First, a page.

Authors: Alberto Ferrari & Marco Russo
Publisher: Microsoft Press
Aimed at: Experienced Excel users and developers
Reviewed by: Kay Ewbank
Need to turn mass quantities of data into meaningful information? If so is this the book you need?
PowerPivot started life as an add-on for Excel in Excel 2010, with the aim of turning business intelligence into a topic that could be carried out by any Excel user. It has its own query and extended function language called DAX (Data Analysis eXpressions language), and you can use PowerPivot on datasets up to millions of rows. This sounds unlikely, but the technology behind PowerPivot comes from some innovative standalone software that Microsoft bought in and incorporated. In reality, you’re using the tabular engine from SQL Server Analysis Services 2012 running as a process within Excel. In Excel 2013 PowerPivot was moved from its add-in status to be part of the main spreadsheet software, though some features are still accessed as an add-in.
The whole idea of self-service BI is one that Microsoft has been keen to push. As a developer or data analyst, this is great news. Countless Excel users get started with BI, realise it could be incredibly useful, and put a lot of time and effort into creating solutions. Some get all the way, but an awful lot more realise it would be much more cost effective to pay a real programmer and/or data analyst to make their mad idea work. This is why it makes sense as a programmer to learn PowerPivot. It’s Access and the departmental database all over again.
The book starts with guided tour of PowerPivot for Excel 2013, and shows you how to create a simple Power View report. Power View is the reporting tool half of PowerPivot. The authors then explain the parts of PowerPivot that are still accessed from the add-in – calculated columns and fields and hierarchies.
DAX is introduced next. While DAX is described as a programming language, it is essentially a set of specialised functions and query operators that let you put together formulae and expressions. If you want to use flow of control, you still end up working in Visual Basic for Applications (VBA).
Having introduced the basics of DAX, Ferrari and Russo go on to explain the basics of data modelling. This is where much of the skill of BI is based. Concepts such as normalization and denormalization, the structure of SQL queries, and relationships and how they work are all covered. The chapter ends with a look at the structure of data marts and data warehouses. The next topic to be covered is that of publishing to SharePoint. You didn’t imagine Microsoft would invent a technology that didn’t somehow involve SharePoint, did you? The chapter covers publishing workbooks to SharePoint for team BI (what a terrible thought), as well as using PowerPivot for SharePoint as a server-side application that you can program and extend.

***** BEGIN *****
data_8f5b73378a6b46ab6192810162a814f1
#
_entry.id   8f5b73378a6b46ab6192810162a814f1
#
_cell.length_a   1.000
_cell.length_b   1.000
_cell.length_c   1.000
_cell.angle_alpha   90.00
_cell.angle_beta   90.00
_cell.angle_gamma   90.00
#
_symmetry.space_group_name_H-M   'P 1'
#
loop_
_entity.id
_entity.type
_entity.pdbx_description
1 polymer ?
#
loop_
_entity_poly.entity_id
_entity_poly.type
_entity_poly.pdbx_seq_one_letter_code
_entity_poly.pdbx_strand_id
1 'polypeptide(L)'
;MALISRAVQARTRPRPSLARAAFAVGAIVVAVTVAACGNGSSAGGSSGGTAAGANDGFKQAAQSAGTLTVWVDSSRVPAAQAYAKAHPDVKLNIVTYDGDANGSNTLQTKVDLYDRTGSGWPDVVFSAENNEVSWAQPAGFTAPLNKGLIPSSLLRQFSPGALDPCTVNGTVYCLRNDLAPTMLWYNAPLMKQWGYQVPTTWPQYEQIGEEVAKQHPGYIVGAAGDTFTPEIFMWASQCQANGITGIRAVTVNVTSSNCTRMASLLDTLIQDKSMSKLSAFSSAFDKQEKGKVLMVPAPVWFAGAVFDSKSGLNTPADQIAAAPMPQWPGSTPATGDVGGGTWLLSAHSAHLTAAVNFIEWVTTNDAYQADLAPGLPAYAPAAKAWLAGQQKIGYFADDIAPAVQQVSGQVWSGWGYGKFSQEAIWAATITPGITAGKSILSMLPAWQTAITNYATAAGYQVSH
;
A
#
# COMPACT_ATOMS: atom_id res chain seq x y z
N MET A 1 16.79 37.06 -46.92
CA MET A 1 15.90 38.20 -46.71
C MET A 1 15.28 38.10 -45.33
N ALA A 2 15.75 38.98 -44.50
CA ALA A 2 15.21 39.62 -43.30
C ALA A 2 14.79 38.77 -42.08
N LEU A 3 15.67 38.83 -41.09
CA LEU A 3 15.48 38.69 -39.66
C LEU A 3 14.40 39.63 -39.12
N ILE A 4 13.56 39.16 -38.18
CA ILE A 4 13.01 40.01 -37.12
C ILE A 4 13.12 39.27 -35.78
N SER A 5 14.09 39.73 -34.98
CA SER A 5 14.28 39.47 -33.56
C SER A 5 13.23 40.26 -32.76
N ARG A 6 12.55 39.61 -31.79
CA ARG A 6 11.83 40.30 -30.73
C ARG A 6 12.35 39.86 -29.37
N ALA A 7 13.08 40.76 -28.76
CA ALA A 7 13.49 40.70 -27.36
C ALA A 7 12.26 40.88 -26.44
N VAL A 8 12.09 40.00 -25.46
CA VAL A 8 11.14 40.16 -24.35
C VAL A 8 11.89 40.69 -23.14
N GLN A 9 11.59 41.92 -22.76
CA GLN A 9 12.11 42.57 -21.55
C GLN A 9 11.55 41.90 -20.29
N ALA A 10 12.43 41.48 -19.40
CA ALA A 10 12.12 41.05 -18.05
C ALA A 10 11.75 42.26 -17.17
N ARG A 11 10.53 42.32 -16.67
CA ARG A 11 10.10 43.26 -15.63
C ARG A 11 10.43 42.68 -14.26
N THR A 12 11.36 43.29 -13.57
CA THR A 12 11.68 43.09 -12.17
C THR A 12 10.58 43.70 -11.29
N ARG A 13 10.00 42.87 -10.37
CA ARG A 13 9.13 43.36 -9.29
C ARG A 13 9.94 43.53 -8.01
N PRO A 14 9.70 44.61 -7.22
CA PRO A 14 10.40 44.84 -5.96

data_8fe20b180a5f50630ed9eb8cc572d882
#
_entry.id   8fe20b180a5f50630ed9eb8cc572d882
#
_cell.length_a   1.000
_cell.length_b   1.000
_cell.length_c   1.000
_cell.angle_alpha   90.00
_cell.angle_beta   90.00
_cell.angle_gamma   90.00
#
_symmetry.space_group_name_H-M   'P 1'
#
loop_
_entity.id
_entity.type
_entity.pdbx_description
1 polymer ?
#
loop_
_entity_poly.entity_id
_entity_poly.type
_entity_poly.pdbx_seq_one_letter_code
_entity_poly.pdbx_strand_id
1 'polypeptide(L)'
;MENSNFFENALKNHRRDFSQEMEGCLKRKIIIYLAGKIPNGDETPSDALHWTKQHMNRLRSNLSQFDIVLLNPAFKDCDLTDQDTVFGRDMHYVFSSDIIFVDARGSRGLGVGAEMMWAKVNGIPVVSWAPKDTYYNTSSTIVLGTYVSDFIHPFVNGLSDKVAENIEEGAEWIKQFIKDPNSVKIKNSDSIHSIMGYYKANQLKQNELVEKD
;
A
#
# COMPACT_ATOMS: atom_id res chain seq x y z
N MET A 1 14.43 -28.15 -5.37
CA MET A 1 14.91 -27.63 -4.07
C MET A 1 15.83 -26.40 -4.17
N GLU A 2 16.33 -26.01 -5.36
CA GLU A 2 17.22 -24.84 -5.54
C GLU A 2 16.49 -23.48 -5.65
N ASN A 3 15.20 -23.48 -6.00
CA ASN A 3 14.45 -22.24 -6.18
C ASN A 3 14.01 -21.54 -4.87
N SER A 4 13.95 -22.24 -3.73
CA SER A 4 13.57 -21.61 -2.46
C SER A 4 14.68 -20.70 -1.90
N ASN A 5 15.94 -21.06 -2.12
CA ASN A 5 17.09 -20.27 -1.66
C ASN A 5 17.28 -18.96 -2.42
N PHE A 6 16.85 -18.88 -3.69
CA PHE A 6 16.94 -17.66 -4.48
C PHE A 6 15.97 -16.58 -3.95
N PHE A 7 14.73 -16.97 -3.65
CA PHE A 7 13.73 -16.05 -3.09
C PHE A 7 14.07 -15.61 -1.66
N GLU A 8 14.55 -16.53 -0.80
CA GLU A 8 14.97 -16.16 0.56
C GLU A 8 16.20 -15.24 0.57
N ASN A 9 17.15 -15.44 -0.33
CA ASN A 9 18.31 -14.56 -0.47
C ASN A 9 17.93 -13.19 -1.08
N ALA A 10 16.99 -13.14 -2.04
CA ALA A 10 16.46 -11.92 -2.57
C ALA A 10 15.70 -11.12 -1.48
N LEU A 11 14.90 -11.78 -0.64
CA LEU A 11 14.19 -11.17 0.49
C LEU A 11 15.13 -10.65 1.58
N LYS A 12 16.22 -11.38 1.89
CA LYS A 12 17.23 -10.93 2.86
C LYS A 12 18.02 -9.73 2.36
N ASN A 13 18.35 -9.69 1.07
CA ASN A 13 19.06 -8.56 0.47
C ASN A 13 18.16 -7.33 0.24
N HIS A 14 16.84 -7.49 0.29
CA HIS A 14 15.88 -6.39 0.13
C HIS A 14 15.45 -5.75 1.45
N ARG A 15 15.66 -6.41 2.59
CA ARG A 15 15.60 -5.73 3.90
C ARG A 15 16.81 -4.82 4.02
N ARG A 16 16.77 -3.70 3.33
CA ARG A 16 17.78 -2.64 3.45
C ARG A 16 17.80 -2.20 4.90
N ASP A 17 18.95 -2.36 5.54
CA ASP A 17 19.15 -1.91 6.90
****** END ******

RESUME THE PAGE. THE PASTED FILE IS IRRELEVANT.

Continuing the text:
The two chapters on ‘understanding evaluation contexts’ and ‘understanding Calculate’ are the main core of the book. All DAX expressions are evaluated in a context – the environment within which the formula is found. Working out what a formula will actually be used on is one of the trickier aspects of BI. As the authors explain, if you have a formula that looks as though it works out the sum of all the sales amounts, it will give one answer if used on the raw table, but a different answer if used within a cell in a pivot table that slices sales by product type, where it will calculate the sum of sales for the particular product type shown in that slice. I thought Ferrari and Russo explained this concept well, as they did the Calculate function. Just as in SQL the Select statement is 90 percent of the language, so Calculate is the most important function in DAX. There’s a good chapter on Power View, and another on ‘shaping the reports’ that describes how to use features such as Key Performance Indicators.
The next three chapters cover specific aspects of DAX – date calculations, advanced DAX, and using DAX as a query language. The date chapter looks at how to use concepts such as Year To Date and Month To Date, working versus non-working days, moving averages, and all the other things that go wrong when trying to do date calculations. Advanced DAX is actually a collection of ‘scenarios and solutions’ based on the authors’ experience as consultants and when giving courses. Next comes a chapter on automating operations using VBA with some code examples showing things like using the Model object. I’d have preferred a lot more coverage of VBA, but there’s enough to get you started. The book ends with a comparison of PowerPivot in Excel, SharePoint, and SQL Server Analysis Services.
This is a good book. It’s well written and the examples make sense. I’d have liked more on the more advanced possibilities of DAX, and of using VBA with PowerPivot, but there’s enough to show you what’s possible.